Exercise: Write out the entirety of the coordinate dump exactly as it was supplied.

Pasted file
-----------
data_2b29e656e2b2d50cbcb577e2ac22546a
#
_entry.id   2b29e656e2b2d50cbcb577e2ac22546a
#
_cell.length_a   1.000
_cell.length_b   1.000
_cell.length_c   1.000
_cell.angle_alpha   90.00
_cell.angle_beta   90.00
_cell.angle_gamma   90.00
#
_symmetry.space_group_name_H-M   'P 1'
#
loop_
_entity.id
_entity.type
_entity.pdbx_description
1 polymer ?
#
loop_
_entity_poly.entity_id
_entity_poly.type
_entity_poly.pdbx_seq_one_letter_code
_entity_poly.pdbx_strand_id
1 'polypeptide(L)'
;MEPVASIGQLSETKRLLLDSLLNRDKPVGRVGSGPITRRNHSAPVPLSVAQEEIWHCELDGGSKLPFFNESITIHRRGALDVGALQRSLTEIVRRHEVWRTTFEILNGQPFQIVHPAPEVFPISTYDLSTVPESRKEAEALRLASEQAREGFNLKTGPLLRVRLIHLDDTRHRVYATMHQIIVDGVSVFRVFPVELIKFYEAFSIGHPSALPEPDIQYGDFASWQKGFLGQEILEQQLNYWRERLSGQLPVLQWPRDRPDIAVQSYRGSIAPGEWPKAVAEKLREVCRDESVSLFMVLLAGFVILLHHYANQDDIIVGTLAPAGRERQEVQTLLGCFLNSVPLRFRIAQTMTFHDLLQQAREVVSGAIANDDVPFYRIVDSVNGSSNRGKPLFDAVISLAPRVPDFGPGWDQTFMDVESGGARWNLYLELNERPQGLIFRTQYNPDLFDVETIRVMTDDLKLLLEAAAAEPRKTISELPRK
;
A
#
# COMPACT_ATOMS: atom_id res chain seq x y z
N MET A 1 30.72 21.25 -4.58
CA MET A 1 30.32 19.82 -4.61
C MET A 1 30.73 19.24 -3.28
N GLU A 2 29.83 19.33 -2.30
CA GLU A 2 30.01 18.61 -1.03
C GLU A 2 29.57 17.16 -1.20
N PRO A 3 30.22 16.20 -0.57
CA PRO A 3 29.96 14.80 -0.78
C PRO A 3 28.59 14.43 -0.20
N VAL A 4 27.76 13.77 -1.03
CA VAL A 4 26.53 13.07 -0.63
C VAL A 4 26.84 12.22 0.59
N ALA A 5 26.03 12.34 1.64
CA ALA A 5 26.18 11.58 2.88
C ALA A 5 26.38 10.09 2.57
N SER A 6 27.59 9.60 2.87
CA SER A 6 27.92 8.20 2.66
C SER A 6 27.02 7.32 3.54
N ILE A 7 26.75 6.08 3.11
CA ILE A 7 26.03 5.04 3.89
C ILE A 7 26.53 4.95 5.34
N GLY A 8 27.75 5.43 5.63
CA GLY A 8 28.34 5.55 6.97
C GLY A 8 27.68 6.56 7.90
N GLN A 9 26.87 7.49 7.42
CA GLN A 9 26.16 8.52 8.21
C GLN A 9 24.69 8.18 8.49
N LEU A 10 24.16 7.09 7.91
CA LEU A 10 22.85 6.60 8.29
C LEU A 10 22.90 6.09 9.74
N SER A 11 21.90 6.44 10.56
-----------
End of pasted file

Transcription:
data_2b29e656e2b2d50cbcb577e2ac22546a
#
_entry.id   2b29e656e2b2d50cbcb577e2ac22546a
#
_cell.length_a   1.000
_cell.length_b   1.000
_cell.length_c   1.000
_cell.angle_alpha   90.00
_cell.angle_beta   90.00
_cell.angle_gamma   90.00
#
_symmetry.space_group_name_H-M   'P 1'
#
loop_
_entity.id
_entity.type
_entity.pdbx_description
1 polymer ?
#
loop_
_entity_poly.entity_id
_entity_poly.type
_entity_poly.pdbx_seq_one_letter_code
_entity_poly.pdbx_strand_id
1 'polypeptide(L)'
;MEPVASIGQLSETKRLLLDSLLNRDKPVGRVGSGPITRRNHSAPVPLSVAQEEIWHCELDGGSKLPFFNESITIHRRGALDVGALQRSLTEIVRRHEVWRTTFEILNGQPFQIVHPAPEVFPISTYDLSTVPESRKEAEALRLASEQAREGFNLKTGPLLRVRLIHLDDTRHRVYATMHQIIVDGVSVFRVFPVELIKFYEAFSIGHPSALPEPDIQYGDFASWQKGFLGQEILEQQLNYWRERLSGQLPVLQWPRDRPDIAVQSYRGSIAPGEWPKAVAEKLREVCRDESVSLFMVLLAGFVILLHHYANQDDIIVGTLAPAGRERQEVQTLLGCFLNSVPLRFRIAQTMTFHDLLQQAREVVSGAIANDDVPFYRIVDSVNGSSNRGKPLFDAVISLAPRVPDFGPGWDQTFMDVESGGARWNLYLELNERPQGLIFRTQYNPDLFDVETIRVMTDDLKLLLEAAAAEPRKTISELPRK
;
A
#
# COMPACT_ATOMS: atom_id res chain seq x y z
N MET A 1 30.72 21.25 -4.58
CA MET A 1 30.32 19.82 -4.61
C MET A 1 30.73 19.24 -3.28
N GLU A 2 29.83 19.33 -2.30
CA GLU A 2 30.01 18.61 -1.03
C GLU A 2 29.57 17.16 -1.20
N PRO A 3 30.22 16.20 -0.57
CA PRO A 3 29.96 14.80 -0.78
C PRO A 3 28.59 14.43 -0.20
N VAL A 4 27.76 13.77 -1.03
CA VAL A 4 26.53 13.07 -0.63
C VAL A 4 26.84 12.22 0.59
N ALA A 5 26.03 12.34 1.64
CA ALA A 5 26.18 11.58 2.88
C ALA A 5 26.38 10.09 2.57
N SER A 6 27.59 9.60 2.87
CA SER A 6 27.92 8.20 2.66
C SER A 6 27.02 7.32 3.54
N ILE A 7 26.75 6.08 3.11
CA ILE A 7 26.03 5.04 3.89
C ILE A 7 26.53 4.95 5.34
N GLY A 8 27.75 5.43 5.63
CA GLY A 8 28.34 5.55 6.97
C GLY A 8 27.68 6.56 7.90
N GLN A 9 26.87 7.49 7.42
CA GLN A 9 26.16 8.52 8.21
C GLN A 9 24.69 8.18 8.49
N LEU A 10 24.16 7.09 7.91
CA LEU A 10 22.85 6.60 8.29
C LEU A 10 22.90 6.09 9.74
N SER A 11 21.90 6.44 10.56